Pricking

The grow biointensive method continually seeks to foster uninterrupted plant growth. Part of this technique is embodied in the "Breakfast-Lunch-Dinner!" concept that Alan Chadwick stressed. If seedlings are raised in very good soil—with good nutrients and a good structure—only to be transplanted into an area that has few nutrients and a poor structure, the plants

Turf loam compost pile.

will suffer root shock. Results are better when seedlings are pricked out from a flat with a good planting mixture "breakfast" into a second flat with a "lunch" consisting of fresh flat soil. The plant will forget the trauma of being pricked out when it tastes the delectable new lunch treats in the second flat. This process minimizes shock and even fosters growth. Finally, a splendid grow biointensive "dinner" greets the plant in the growing bed! with this kind care and stimulated healthy plant growth, there is less likelihood of insect and disease damage. In the grow biointensive method, pricking out and transplanting can stimulate growth rather than slowing it down.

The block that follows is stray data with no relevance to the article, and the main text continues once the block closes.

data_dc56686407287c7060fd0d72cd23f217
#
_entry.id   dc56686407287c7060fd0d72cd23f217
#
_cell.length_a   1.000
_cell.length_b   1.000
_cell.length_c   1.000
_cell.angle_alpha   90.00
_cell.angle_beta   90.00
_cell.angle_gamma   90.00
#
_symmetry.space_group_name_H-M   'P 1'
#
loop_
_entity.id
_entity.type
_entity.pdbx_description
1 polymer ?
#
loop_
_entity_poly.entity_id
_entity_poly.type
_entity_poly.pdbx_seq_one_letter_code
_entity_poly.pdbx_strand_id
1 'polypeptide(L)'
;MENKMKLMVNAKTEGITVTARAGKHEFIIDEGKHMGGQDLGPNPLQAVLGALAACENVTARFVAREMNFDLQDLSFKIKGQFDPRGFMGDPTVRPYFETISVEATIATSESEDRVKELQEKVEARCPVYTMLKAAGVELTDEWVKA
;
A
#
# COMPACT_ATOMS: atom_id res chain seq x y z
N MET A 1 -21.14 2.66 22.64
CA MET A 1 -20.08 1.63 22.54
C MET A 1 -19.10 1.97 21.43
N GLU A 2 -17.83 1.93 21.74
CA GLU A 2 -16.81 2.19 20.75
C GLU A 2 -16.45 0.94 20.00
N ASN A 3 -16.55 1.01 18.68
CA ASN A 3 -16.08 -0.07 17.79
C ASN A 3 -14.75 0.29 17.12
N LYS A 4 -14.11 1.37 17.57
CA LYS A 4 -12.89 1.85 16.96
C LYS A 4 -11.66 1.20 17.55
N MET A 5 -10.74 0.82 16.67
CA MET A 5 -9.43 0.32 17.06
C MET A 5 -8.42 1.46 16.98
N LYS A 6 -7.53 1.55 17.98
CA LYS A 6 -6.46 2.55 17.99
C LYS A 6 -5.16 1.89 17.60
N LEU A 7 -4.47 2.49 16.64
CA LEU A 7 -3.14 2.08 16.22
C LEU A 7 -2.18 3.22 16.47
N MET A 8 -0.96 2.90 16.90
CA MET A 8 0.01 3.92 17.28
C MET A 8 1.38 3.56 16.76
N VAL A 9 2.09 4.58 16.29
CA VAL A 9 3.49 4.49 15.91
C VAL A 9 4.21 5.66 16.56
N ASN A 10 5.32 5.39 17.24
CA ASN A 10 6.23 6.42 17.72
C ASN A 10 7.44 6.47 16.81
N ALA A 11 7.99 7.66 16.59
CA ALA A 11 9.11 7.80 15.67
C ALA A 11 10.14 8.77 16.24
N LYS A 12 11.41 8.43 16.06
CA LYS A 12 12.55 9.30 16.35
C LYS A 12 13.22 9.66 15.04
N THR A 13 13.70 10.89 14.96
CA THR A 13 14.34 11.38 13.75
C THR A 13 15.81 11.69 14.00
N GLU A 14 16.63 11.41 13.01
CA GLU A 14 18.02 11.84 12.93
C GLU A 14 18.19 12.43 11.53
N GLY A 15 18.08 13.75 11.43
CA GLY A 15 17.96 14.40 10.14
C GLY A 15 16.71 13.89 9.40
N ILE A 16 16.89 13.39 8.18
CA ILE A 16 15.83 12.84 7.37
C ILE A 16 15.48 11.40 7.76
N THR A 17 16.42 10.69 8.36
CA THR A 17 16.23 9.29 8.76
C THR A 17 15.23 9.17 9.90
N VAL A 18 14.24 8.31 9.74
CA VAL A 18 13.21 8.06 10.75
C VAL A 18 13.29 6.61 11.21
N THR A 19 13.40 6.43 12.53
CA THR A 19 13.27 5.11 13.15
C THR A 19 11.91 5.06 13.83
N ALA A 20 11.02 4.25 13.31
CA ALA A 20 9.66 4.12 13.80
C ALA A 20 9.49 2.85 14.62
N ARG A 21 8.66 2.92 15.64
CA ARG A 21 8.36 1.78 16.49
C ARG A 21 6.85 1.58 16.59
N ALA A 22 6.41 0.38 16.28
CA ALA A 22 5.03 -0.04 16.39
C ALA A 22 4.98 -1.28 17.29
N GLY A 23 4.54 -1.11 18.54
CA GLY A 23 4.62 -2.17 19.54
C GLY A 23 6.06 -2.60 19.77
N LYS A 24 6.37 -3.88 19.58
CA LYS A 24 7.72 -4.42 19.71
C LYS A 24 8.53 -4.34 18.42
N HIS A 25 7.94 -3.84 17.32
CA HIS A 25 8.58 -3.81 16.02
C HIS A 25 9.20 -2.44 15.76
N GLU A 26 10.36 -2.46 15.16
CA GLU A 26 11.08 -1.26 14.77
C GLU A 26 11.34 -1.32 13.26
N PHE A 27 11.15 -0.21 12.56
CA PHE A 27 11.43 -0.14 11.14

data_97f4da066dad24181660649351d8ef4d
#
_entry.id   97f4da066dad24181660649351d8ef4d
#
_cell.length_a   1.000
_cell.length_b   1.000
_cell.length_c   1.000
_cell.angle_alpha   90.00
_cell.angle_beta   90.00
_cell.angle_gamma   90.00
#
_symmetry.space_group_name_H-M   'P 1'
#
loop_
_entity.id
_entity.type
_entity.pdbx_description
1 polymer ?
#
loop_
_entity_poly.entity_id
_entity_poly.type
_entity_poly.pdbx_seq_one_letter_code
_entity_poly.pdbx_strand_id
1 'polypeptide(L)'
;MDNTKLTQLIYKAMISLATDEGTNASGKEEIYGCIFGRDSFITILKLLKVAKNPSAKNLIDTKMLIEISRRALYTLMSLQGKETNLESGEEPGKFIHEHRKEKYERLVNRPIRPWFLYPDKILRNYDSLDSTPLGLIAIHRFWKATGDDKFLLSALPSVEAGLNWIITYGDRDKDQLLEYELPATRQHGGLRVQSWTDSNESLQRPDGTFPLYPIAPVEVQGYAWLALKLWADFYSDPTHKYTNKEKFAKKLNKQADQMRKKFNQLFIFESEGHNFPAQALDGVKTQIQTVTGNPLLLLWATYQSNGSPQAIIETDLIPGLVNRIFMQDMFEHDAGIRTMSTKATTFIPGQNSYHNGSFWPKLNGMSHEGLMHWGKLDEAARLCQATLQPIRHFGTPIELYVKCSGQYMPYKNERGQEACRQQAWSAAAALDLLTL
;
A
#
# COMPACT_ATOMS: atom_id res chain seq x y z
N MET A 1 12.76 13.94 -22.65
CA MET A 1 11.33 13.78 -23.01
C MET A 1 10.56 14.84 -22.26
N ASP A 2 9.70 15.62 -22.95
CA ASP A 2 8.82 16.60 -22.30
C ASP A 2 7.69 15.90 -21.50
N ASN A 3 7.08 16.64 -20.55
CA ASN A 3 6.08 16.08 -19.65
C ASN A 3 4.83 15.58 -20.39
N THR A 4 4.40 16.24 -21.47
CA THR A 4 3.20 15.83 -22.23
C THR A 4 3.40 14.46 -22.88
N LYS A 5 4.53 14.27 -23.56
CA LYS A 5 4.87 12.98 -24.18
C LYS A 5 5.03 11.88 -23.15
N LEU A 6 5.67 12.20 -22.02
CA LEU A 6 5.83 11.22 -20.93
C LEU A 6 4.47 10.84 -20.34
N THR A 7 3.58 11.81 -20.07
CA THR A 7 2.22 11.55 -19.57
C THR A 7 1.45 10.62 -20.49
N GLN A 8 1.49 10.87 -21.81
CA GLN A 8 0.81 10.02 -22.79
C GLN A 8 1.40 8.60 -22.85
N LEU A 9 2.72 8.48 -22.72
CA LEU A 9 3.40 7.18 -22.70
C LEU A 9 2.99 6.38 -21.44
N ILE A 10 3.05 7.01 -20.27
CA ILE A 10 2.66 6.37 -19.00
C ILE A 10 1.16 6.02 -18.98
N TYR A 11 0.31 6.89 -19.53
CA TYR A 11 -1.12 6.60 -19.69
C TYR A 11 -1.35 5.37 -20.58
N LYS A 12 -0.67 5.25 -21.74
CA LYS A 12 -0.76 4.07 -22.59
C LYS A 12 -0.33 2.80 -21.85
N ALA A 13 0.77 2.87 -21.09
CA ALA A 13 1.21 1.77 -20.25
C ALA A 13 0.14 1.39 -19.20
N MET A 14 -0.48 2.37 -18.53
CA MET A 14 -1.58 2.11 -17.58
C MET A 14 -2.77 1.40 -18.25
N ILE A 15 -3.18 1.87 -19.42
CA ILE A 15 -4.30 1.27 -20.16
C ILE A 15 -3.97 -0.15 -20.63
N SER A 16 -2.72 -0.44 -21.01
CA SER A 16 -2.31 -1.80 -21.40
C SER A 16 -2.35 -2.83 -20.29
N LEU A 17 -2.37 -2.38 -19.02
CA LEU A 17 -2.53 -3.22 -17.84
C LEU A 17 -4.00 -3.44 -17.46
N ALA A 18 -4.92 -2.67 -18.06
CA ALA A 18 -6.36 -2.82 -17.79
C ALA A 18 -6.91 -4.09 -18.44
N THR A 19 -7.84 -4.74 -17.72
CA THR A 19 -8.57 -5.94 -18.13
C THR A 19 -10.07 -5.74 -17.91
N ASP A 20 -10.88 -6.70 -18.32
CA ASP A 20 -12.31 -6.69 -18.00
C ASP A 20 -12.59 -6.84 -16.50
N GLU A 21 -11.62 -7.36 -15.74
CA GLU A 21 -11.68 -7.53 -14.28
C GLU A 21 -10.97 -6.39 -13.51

Seedlings from broadcast seed are ready to be pricked out after their cotyledons (the first "seed leaves" that appear, although they are not true leaves) have appeared and before their roots are too long to handle easily. You should do the second pricking out (if it is called for) when the seedlings' leaves have just begun to touch each other.

To prick out seedlings, fill a 3-inch- or 6-inch-deep flat with flat soil, and mound the soil slightly (remember to fill in the corners). Use a widger or kitchen knife to loosen the soil under the seedlings so you can lift out one seedling at a time, holding it by its cotyledons and keeping as much soil on the roots as possible.

Place the widger or kitchen knife into the soil of a second flat at a slight backward angle, just behind where the seedling should be, and pull the widger toward you to open a hole.

Drop the seedling into the hole by its roots, placing it a little deeper than it was in the first flat.

Lift out the widger, and let the soil fall around the seedling. it is often not necessary to spend time carefully pushing the soil up around the seedling; when you water the flat, the soil will settle in around the stem and roots. if soil does need to be added to the hole into which the seedling is placed, just gently sweep the soil into the hole with a widger with one motion. Arrange the seedlings on offset, or hexagonal, centers to maximize the space in the flat and to optimize the miniclimate that will develop around the seedlings as they grow.

Organic Gardeners Composting

Organic Gardeners Composting

Have you always wanted to grow your own vegetables but didn't know what to do? Here are the best tips on how to become a true and envied organic gardner.

Get My Free Ebook


Post a comment